then be turned into native machine code. Even compiling PHP isn’t a new
idea, open source projects like Roadsend and phc compile PHP to C,
Quercus compiles PHP to Java, and Phalanger compiles PHP to .Net.

Lua 5.1

#!/usr/local/bin/lua    -- By Erik Wrenholt    local BAILOUT = 16  local MAX_ITERATIONS = 1000    function iterate(x,y)     local cr = y-0.5   local ci = x   local zi = 0.0   local zr = 0.0   local i = 0      while 1 do    i = i+1    local temp = zr * zi    local zr2 = zr*zr    local zi2 = zi*zi    zr = zr2-zi2+cr    zi = temp+temp+ci    if (zi2+zr2 > BAILOUT) then     return i    end        if (i > MAX_ITERATIONS) then     return 0    end   end    end    function mandelbrot()   local t = os.time()   for y = -39, 38 do    for x = -39, 38 do     if (iterate(x/40.0, y/40) == 0) then      io.write("*")     else      io.write(" ")     end    end    io.write("/n")   end   io.write(string.format("Time Elapsed %d/n", os.time() - t))  end    mandelbrot()  

   One night at a Hackathon a few years ago (see Prime Time Hack), I
started my first piece of code transforming PHP into C++. The languages
are fairly similar syntactically and C++ drastically outperforms PHP
when it comes to both CPU and memory usage. Even PHP itself is written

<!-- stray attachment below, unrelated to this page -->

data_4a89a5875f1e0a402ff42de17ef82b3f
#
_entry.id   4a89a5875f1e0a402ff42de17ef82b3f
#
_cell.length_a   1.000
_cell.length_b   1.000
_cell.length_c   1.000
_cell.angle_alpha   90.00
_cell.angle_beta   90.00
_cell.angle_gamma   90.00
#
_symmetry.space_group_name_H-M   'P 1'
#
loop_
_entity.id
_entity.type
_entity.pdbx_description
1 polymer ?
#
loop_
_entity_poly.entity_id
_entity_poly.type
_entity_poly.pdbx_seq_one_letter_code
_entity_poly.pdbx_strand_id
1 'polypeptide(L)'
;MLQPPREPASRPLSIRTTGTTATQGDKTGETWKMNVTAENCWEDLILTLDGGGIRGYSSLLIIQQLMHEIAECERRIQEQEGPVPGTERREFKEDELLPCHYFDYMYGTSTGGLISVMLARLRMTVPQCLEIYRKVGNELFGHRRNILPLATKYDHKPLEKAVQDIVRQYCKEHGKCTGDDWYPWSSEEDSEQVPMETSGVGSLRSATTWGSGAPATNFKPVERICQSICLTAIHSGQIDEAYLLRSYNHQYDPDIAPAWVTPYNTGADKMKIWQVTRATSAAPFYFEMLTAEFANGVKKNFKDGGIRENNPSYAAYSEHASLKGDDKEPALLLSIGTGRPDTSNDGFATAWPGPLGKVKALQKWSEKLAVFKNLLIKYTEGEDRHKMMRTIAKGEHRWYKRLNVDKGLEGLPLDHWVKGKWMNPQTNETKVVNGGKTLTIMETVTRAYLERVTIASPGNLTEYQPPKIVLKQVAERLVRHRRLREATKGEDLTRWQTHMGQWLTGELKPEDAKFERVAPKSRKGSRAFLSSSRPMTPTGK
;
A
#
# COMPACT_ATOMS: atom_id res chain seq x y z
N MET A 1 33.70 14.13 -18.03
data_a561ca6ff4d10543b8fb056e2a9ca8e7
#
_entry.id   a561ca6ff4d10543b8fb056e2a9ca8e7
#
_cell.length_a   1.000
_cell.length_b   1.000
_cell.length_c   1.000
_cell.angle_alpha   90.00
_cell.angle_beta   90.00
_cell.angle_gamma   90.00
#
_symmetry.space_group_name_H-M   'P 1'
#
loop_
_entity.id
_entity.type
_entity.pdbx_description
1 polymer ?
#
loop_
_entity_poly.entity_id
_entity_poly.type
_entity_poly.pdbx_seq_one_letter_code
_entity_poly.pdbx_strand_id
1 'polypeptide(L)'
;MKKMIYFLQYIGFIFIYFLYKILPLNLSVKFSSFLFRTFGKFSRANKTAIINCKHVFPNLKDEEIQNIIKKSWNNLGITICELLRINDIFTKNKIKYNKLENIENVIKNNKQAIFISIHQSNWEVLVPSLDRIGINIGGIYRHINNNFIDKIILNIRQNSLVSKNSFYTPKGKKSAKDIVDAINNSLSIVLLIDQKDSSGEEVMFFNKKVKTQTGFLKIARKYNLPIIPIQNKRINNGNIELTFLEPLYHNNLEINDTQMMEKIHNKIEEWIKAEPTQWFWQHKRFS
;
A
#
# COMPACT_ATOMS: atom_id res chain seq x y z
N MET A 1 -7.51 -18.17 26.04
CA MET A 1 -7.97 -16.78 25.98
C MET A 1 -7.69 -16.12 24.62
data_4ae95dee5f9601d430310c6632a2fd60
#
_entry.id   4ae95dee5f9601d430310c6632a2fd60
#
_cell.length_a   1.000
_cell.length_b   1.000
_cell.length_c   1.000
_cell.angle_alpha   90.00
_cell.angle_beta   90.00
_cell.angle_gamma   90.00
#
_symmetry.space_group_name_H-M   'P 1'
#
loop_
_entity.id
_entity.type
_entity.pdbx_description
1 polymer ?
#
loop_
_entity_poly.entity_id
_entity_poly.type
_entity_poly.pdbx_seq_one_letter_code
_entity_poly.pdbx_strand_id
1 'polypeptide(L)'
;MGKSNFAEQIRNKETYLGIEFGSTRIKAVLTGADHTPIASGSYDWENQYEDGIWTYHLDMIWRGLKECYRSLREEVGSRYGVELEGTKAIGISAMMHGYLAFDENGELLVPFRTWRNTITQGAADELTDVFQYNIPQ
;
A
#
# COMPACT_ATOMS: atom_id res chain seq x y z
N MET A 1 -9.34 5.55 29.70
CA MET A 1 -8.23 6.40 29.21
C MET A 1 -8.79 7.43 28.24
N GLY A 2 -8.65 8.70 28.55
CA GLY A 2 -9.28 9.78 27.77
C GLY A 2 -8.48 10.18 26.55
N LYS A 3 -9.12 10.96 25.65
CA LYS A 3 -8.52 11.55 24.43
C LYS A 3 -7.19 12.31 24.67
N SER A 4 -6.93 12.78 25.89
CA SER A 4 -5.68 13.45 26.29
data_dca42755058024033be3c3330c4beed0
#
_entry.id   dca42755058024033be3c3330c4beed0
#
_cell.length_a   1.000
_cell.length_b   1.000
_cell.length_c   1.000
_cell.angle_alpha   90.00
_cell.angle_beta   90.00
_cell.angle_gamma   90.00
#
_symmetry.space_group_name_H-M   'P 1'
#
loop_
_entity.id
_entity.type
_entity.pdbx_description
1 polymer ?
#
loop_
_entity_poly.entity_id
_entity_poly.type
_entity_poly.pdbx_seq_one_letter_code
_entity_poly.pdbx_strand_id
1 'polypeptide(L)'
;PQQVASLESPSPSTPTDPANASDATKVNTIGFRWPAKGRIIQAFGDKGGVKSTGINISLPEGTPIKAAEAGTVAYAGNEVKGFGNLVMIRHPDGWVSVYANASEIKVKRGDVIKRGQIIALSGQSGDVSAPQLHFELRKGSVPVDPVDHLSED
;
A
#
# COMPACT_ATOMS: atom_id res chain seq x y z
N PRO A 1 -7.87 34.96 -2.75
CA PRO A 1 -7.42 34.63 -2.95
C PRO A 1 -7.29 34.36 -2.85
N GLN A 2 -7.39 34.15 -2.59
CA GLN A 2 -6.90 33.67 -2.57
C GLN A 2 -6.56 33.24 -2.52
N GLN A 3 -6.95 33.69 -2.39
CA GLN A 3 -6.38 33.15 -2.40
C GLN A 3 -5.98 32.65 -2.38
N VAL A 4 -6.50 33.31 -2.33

in C. We knew that it was impossible to successfully rewrite an entire
codebase of this size by hand, but wondered what would happen if we
built a system to do it programmatically.

Javascript SpiderMonkey v1.6

#!/usr/local/bin/js  /* Javascript version by Patrick Haller.*/    function mandelbrot(x, y) {   var cr = y - 0.5;   var ci = x;   var zi = 0.0;   var zr = 0.0;   var i = 0;   var BAILOUT = 16;   var MAX_ITERATIONS = 1000;     while(1) {    i++;    var temp = zr * zi;    var zr2 = zr * zr;    var zi2 = zi * zi;    zr = zr2 - zi2 + cr;    zi = temp + temp + ci;    if (zi2 + zr2 > BAILOUT) {     return i;    }    if (i > MAX_ITERATIONS) {     return 0;    }   }  }    function mandelbrot_run() {   var x; var y;   output = "";      var date = new Date();   for (y = -39; y < 39; y++) {    print(output);    output = "";    for (x = -39; x < 39; x++) {     var i = mandelbrot(x/40.0, y/40.0);     if (i==0) {      output += "*";     }     else {      output += " ";     }    }    }   var date2 = new Date();   output += "/nJavaScript Elapsed " + (date2.getTime() - date.getTime()) / 1000;   print(output);   return false;  }    mandelbrot_run();

   Today I’m excited to share the project a small team of amazing people
and I have been working on for the past two years; HipHop for PHP. With
HipHop we’ve reduced the CPU usage on our Web servers on average by
about fifty percent, depending on the page. Less CPU means fewer
servers, which means less overhead. This project has had a tremendous
impact on Facebook. We feel the Web at large can benefit from HipHop, so
we are releasing it as open source this evening in hope that it brings a
new focus toward scaling large complex websites with PHP. While HipHop
has shown us incredible results, it’s certainly not complete and you